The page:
Woodstock

In this Aug. 16, 1969, file photo, grass and leaf huts are used as makeshift living quarters for some of the attendees at the Woodstock Music and Arts Festival at White Lake in Bethel, N.Y. Timing alone ensures that the Woodstock music festival and Charles Manson murders will be joined in memory. But the apex of peace and love and the abyss of pitiless violence were born out of similar drives as old as the U.S. itself.

Five years ago John Fogerty brought his “1969” tour to the South Okanagan Events Centre. Before playing a two-and-a-half hour show, it began with a 15-minute video detailing the historic events of the year 1969 which, among them included some incredibly cool music.

At first, the crowd groaned, but the mini-doc was so well researched, everyone was mesmerized within moments.

Now, here we are 50 years later and this newspaper is regularly running news features on the historic events from 1969.

My recollections are vague, being only three years old. I really only remember Bert and Ernie and the baker who fell down the stairs on “Sesame Street.”

Musically, The Beatles split up, holding their famous rooftop concert and later crossing Abbey Road for what would become, arguably, the most-famous album cover of all-time.

Led Zeppelin released its first two albums, a cartoon band had the No. 1 single of the year (“Sugar Sugar” by The Archies), Elvis Presley reached No. 1 for the final time (“Suspicious Minds”), CCR began its string of five No. 2 hits (without going to No. 1) and Jim Morrison was put on trial for 16 days for exposing his junk on stage at a concert in Miami.

Then there was Woodstock, which officially concluded 50 years ago today with a two hour, 10 minute set by Jimi Hendrix and the Gypsy Sun & the Rainbows. Most of the concert-goers had gone home — they had enough. Or maybe it was Jimi’s opening act, Sha Na Na that scared them away.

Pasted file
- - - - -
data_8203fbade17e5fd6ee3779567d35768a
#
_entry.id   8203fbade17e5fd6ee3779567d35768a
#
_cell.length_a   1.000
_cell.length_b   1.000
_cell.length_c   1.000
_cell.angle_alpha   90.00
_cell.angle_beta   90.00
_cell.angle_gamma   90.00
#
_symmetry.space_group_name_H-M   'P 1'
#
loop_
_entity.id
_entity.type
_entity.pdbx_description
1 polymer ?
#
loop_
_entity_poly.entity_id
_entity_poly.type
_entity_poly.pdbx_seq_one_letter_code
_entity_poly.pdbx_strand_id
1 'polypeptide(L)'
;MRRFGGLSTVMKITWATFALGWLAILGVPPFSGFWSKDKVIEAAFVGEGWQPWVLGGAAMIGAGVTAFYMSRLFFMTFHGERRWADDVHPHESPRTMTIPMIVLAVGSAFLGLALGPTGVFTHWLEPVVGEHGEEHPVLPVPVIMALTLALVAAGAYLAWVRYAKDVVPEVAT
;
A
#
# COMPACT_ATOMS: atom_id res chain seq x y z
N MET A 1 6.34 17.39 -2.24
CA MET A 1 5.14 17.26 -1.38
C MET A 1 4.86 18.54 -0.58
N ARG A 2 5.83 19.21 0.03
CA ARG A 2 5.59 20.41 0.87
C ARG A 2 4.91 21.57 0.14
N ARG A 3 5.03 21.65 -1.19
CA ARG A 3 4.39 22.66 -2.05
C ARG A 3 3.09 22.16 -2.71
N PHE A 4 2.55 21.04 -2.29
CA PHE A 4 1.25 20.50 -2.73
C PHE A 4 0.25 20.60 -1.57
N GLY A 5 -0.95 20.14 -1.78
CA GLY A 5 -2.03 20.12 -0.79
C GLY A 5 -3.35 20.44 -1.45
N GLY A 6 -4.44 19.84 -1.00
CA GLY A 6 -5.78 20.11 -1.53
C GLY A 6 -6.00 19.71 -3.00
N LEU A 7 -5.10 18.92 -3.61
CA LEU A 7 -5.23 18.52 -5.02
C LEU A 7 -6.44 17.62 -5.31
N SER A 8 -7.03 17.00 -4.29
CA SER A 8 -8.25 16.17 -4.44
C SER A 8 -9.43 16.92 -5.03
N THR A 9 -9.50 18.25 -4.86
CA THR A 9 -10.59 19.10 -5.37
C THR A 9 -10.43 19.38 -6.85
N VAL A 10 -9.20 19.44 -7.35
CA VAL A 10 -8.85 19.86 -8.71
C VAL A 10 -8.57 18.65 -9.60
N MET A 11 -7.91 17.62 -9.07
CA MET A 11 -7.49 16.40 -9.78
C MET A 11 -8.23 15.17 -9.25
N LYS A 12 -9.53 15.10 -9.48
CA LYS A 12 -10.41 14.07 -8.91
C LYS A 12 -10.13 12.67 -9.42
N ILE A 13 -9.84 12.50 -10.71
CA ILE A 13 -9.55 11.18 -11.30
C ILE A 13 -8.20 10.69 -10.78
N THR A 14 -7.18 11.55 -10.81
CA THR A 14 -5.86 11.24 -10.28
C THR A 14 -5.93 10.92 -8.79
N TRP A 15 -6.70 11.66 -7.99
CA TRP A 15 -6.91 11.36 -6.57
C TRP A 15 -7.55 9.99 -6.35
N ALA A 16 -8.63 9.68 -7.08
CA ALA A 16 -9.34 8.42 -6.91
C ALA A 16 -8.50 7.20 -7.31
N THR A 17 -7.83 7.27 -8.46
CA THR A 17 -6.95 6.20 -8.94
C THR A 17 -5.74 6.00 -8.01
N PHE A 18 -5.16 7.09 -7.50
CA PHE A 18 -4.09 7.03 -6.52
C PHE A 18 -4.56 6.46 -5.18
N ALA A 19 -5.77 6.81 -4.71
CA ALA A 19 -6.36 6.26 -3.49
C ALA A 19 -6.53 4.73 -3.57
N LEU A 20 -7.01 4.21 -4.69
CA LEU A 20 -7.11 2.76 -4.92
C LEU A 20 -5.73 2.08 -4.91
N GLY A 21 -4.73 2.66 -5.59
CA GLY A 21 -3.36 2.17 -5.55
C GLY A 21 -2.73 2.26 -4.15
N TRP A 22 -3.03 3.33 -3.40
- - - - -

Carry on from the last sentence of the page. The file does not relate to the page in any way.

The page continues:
Although many have tried to clone Woodstock, it will never happen again. It was a fluke.

With the Vietnam War still in full swing, there were protests ... lots of them. Woodstock was about peace, love and a ton of drugs.

The Stonewall Riots sparked the beginning of the modern gay rights movement on a night when the cops in New York City didn’t have anything better to do.

America won the space race being the first to put a man on the moon.

Pierre Trudeau was prime minister, Richard Nixon was sworn in as America’s 37th president and Golda Meir became the first female prime minister of Israel.

Major League Baseball came to Montreal and in the fall classic, the New York Mets beat the Baltimore Orioles in five games in what was the greatest World Series upset ever.

Joe Namath was most valuable player of Super Bowl III. The Habs won the Stanley Cup in an era when Canadian teams won Stanley Cups.

Wal-Mart incorporated, the first Wendy’s restaurant was opened.

“Sesame Street” debuted, along with two other great new shows — “The Brady Bunch” and “Scooby Doo.”

There were the awful Charles Manson “family” murders and Chappaquiddick, which Teddy Kennedy escaped nearly unscathed.

Foreshadowing the future, 1969 is recognized as the year the internet was invented when a four-node network of universities was connected.

There was the first recorded case of AIDS/HIV when St. Louis teenager, Robert R. died of the disease.

And Bruce Lee appeared in his first film “Marlowe,” with James Garner.

We’re now living in strange times but 1969 still remains the most significant news year of my lifetime.

If time travel was possible, I’d love to be a print journalist in 1969.

James Miller is valley editor of Okanagan Newspaper Group. Email: james.miller@ok.bc.ca.